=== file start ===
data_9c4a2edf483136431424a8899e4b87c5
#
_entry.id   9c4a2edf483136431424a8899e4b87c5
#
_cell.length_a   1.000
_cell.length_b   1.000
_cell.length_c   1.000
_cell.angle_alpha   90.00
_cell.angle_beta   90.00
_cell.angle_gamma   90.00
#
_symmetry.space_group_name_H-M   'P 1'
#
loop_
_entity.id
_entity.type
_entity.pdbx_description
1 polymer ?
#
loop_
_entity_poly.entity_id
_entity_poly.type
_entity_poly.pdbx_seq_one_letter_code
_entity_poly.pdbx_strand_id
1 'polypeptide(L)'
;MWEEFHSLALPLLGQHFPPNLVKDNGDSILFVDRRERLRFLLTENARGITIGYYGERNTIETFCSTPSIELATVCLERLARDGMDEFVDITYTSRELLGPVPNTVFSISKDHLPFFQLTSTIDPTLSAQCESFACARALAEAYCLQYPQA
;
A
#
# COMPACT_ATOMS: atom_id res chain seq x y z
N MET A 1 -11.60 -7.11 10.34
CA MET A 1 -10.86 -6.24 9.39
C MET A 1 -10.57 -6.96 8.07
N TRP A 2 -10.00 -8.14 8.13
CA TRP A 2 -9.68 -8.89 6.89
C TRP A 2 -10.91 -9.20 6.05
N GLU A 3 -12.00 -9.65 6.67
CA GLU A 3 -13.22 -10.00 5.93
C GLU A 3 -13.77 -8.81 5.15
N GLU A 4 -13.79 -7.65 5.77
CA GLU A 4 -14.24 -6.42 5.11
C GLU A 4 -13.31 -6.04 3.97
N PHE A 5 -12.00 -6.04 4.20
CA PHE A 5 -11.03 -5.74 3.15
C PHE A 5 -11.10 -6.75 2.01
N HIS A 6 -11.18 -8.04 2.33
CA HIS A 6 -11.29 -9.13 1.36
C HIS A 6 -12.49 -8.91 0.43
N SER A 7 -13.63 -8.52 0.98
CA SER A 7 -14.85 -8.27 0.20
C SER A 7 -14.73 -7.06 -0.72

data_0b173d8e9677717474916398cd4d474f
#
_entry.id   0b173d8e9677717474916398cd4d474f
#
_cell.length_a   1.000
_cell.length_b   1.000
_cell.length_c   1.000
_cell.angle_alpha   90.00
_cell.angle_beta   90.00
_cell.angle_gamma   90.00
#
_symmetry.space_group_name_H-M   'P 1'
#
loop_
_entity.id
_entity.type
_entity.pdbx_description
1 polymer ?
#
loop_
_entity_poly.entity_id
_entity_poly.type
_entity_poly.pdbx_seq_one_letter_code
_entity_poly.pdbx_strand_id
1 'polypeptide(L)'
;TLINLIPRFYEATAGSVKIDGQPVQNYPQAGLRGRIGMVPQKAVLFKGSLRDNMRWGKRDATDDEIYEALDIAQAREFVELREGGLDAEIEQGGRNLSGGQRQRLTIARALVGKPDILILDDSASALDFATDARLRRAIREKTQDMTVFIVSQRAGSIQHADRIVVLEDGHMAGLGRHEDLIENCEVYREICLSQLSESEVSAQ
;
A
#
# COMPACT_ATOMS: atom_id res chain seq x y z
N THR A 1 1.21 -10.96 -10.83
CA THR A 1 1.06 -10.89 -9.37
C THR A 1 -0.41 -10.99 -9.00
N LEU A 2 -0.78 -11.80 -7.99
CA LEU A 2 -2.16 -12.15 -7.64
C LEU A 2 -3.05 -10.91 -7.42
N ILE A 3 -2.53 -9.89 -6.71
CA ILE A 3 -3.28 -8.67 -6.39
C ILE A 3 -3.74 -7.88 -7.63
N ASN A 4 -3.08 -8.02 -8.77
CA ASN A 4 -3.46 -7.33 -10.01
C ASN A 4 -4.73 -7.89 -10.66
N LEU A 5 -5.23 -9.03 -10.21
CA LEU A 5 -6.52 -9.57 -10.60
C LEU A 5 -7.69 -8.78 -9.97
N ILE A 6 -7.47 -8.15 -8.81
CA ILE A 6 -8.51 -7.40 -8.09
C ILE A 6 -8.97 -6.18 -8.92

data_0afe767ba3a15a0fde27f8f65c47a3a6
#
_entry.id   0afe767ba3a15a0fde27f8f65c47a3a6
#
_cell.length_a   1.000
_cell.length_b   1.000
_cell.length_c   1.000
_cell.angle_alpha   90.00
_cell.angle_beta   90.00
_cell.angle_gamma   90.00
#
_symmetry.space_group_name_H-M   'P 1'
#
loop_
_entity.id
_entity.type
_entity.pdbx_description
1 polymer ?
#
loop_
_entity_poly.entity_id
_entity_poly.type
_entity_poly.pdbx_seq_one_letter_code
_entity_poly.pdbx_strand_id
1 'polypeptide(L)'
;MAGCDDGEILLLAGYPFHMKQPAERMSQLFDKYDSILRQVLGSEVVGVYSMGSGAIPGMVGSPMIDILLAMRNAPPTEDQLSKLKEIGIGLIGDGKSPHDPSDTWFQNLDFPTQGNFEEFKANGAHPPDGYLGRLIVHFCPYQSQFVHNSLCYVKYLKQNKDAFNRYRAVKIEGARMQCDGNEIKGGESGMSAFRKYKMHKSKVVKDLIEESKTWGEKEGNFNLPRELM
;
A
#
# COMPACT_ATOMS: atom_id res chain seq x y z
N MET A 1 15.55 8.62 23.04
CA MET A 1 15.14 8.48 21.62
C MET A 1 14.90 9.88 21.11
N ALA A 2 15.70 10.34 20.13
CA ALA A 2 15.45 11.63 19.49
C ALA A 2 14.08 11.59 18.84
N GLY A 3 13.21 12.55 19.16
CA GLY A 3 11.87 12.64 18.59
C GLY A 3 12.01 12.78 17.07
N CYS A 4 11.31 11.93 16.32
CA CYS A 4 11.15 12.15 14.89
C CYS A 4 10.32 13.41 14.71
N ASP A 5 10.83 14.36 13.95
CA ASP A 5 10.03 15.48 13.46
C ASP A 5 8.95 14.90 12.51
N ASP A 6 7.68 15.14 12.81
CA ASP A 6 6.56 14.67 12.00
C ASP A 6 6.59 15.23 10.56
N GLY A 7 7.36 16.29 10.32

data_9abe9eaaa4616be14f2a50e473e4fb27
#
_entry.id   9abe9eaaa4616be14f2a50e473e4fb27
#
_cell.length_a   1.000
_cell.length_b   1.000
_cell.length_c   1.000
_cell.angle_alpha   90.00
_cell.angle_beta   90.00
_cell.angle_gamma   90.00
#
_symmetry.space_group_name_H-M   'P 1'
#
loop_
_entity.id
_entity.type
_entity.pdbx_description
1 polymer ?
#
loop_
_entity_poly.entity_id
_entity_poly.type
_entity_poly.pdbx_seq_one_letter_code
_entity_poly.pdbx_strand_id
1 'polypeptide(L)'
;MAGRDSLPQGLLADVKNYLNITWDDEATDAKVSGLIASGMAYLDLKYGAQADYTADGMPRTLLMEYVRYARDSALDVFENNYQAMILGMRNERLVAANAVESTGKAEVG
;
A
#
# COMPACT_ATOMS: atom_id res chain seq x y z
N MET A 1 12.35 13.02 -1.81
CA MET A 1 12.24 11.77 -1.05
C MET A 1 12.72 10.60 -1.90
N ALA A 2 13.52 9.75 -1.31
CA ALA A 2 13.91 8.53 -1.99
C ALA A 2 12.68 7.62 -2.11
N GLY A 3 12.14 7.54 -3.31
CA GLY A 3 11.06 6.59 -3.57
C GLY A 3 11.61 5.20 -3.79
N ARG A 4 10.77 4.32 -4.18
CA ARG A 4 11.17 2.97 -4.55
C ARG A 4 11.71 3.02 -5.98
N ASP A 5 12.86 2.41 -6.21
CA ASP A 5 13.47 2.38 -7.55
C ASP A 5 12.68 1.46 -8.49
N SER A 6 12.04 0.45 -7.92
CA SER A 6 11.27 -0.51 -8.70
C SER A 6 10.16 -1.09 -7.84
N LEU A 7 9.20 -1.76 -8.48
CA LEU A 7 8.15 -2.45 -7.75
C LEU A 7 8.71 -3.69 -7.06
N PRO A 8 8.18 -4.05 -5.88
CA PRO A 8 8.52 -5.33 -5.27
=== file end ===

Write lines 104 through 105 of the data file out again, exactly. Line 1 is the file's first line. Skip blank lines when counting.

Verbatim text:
_cell.length_a   1.000
_cell.length_b   1.000